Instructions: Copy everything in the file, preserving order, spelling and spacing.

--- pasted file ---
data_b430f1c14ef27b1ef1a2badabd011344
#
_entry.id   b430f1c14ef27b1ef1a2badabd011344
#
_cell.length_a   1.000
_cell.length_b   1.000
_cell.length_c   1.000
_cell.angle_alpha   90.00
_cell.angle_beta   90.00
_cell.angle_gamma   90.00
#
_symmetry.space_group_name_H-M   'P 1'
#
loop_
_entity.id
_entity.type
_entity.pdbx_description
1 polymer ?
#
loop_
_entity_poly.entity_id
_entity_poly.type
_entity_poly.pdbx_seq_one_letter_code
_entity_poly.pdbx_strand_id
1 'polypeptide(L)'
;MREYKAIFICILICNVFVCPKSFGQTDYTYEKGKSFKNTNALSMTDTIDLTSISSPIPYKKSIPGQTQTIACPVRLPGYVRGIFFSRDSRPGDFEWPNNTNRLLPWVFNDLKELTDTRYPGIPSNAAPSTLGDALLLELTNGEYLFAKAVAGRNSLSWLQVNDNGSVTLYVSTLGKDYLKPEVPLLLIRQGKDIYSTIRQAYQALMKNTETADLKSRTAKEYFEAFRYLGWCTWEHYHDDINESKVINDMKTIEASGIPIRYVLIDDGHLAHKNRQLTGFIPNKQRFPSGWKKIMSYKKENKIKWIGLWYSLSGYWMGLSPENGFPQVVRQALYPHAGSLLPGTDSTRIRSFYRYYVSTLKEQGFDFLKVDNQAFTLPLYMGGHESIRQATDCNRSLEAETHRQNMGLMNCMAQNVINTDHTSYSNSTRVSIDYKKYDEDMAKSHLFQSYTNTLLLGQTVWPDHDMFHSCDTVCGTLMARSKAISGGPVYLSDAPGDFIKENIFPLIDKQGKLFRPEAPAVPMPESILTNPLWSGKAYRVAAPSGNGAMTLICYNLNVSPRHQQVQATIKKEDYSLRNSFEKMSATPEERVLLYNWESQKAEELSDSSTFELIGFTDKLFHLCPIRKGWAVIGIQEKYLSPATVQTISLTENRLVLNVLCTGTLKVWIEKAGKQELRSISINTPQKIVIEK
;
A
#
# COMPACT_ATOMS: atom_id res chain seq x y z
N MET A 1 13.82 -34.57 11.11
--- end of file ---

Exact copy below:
data_b430f1c14ef27b1ef1a2badabd011344
#
_entry.id   b430f1c14ef27b1ef1a2badabd011344
#
_cell.length_a   1.000
_cell.length_b   1.000
_cell.length_c   1.000
_cell.angle_alpha   90.00
_cell.angle_beta   90.00
_cell.angle_gamma   90.00
#
_symmetry.space_group_name_H-M   'P 1'
#
loop_
_entity.id
_entity.type
_entity.pdbx_description
1 polymer ?
#
loop_
_entity_poly.entity_id
_entity_poly.type
_entity_poly.pdbx_seq_one_letter_code
_entity_poly.pdbx_strand_id
1 'polypeptide(L)'
;MREYKAIFICILICNVFVCPKSFGQTDYTYEKGKSFKNTNALSMTDTIDLTSISSPIPYKKSIPGQTQTIACPVRLPGYVRGIFFSRDSRPGDFEWPNNTNRLLPWVFNDLKELTDTRYPGIPSNAAPSTLGDALLLELTNGEYLFAKAVAGRNSLSWLQVNDNGSVTLYVSTLGKDYLKPEVPLLLIRQGKDIYSTIRQAYQALMKNTETADLKSRTAKEYFEAFRYLGWCTWEHYHDDINESKVINDMKTIEASGIPIRYVLIDDGHLAHKNRQLTGFIPNKQRFPSGWKKIMSYKKENKIKWIGLWYSLSGYWMGLSPENGFPQVVRQALYPHAGSLLPGTDSTRIRSFYRYYVSTLKEQGFDFLKVDNQAFTLPLYMGGHESIRQATDCNRSLEAETHRQNMGLMNCMAQNVINTDHTSYSNSTRVSIDYKKYDEDMAKSHLFQSYTNTLLLGQTVWPDHDMFHSCDTVCGTLMARSKAISGGPVYLSDAPGDFIKENIFPLIDKQGKLFRPEAPAVPMPESILTNPLWSGKAYRVAAPSGNGAMTLICYNLNVSPRHQQVQATIKKEDYSLRNSFEKMSATPEERVLLYNWESQKAEELSDSSTFELIGFTDKLFHLCPIRKGWAVIGIQEKYLSPATVQTISLTENRLVLNVLCTGTLKVWIEKAGKQELRSISINTPQKIVIEK
;
A
#
# COMPACT_ATOMS: atom_id res chain seq x y z
N MET A 1 13.82 -34.57 11.11